How Public Discourse Sounded In 1965

(HT: Pundit Press)

Warning: This debate occurred in 1965. James Baldwin uses an objectionable word that was more freely used then to describe American Blacks, which is forbidden today.

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6 comments

  1. Listened to the whole thing, very interesting.

    A book I can recommend in this regard is John McWhorter’s Doing Our Own Thing (which can be had for pennies used from Amazon — it must be a common college textbook). McWhorter’s focus in this book is on (a) the distinction between formal (written/speechified) and informal (conversational) language, and (b) our culture’s shrinking ability — and even contempt — for formal language. (McWhorter is not concerned with issues of race, I’m just referring to how 50 years ago the ‘level of public discourse’ 50 years ago used much more sophisticated language than we hear today)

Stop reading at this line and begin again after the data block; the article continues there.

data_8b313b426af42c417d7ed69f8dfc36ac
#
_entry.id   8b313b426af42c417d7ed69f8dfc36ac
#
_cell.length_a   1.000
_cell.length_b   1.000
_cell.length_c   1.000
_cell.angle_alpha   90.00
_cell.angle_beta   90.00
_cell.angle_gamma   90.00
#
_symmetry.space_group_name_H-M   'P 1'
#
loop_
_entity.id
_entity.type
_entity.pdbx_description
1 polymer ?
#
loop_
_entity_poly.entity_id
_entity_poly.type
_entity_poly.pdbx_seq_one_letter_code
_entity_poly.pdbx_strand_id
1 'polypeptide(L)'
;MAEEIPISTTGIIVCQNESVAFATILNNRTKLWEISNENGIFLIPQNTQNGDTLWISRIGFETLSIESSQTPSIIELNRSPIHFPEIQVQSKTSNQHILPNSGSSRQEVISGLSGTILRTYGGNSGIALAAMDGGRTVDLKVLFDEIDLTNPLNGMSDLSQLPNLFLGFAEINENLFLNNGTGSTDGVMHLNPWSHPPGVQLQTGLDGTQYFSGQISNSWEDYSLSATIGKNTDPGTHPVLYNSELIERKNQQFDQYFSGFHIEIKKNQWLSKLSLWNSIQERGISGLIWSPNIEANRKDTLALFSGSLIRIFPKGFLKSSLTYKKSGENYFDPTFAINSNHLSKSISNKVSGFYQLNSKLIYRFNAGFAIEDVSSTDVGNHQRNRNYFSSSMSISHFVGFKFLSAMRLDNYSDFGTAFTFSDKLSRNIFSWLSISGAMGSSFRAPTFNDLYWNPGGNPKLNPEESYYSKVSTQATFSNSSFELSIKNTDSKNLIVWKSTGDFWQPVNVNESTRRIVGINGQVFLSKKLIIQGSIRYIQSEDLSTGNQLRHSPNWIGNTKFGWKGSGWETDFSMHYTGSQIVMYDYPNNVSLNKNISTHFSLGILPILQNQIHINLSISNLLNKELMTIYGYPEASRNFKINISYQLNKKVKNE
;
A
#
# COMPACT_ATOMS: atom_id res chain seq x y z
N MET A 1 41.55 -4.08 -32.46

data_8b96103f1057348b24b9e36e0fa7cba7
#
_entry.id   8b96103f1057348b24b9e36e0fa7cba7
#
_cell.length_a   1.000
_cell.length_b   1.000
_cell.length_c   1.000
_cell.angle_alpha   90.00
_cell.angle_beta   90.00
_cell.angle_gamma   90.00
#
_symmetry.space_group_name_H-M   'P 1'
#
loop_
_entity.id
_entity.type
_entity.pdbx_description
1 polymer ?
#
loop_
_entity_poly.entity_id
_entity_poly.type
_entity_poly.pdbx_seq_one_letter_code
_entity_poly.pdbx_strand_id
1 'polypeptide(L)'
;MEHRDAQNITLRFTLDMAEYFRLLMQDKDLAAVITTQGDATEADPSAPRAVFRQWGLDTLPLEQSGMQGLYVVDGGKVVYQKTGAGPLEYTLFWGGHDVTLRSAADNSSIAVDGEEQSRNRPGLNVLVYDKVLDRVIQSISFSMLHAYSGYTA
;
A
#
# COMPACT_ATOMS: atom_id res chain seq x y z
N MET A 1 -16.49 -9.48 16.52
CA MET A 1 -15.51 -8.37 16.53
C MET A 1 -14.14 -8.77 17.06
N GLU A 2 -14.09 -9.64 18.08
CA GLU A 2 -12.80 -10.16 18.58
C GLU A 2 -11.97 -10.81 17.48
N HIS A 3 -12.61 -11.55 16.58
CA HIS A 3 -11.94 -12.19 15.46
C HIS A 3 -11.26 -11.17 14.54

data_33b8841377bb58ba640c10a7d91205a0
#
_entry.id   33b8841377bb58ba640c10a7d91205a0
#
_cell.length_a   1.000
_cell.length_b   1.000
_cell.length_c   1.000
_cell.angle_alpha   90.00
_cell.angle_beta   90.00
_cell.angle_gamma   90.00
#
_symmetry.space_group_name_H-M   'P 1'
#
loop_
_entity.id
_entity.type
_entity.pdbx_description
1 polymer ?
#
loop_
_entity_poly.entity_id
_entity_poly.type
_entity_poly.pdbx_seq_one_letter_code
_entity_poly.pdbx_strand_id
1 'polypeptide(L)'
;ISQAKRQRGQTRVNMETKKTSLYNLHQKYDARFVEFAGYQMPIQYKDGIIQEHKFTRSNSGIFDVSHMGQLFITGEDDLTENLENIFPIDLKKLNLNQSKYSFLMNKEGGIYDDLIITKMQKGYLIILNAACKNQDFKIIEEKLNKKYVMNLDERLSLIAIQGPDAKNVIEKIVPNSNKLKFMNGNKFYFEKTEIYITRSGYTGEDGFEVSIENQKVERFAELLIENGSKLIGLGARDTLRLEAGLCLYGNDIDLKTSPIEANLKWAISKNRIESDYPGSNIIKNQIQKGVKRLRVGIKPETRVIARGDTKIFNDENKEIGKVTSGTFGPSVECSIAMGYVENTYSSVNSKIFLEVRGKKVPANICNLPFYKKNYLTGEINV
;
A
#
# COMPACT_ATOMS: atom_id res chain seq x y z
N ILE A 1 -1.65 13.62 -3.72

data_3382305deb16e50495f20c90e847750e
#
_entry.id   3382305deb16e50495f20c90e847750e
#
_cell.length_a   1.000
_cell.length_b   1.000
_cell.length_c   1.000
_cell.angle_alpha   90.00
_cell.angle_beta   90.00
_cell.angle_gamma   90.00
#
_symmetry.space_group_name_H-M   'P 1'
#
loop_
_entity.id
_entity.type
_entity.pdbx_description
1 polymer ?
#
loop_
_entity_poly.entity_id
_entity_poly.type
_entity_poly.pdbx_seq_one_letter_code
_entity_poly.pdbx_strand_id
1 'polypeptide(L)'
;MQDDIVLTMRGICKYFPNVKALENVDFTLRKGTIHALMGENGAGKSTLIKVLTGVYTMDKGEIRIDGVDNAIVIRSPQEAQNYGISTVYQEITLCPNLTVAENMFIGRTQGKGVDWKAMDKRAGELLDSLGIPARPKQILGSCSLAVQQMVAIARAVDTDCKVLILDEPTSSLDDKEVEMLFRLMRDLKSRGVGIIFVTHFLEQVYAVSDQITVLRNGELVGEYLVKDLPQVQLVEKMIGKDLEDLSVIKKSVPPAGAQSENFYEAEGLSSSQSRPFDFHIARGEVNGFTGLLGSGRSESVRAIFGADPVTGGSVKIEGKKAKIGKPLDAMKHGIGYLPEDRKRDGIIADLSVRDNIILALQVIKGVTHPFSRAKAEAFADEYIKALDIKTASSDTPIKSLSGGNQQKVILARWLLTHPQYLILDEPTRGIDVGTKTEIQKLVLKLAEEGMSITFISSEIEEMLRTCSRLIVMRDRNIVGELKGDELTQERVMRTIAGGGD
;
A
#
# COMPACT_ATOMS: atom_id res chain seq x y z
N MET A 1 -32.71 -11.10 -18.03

2. James Baldwin is a captivating speaker.

    “The American soil is full of the corpses of my ancestors.” – J. Baldwin

    • Leon, absolutely he is; and Buckley wasn’t too shabby himself–would that I had his gift of extemporaneous speaking. It’s also a commentary on our sad state of affairs that listening to talks such as this one would be an utter turn-off for anyone today.

  3. To be fair, though I’ve never attended one, the Union Societies at Oxford, Cambridge, Durham etc still hold debates in largely this format on a weekly basis in termtime. It’s just noone televises them.

  4. Dr. Thomas Sowell, Economist and Fellow at the Hoover Institute has written several books on this subject.

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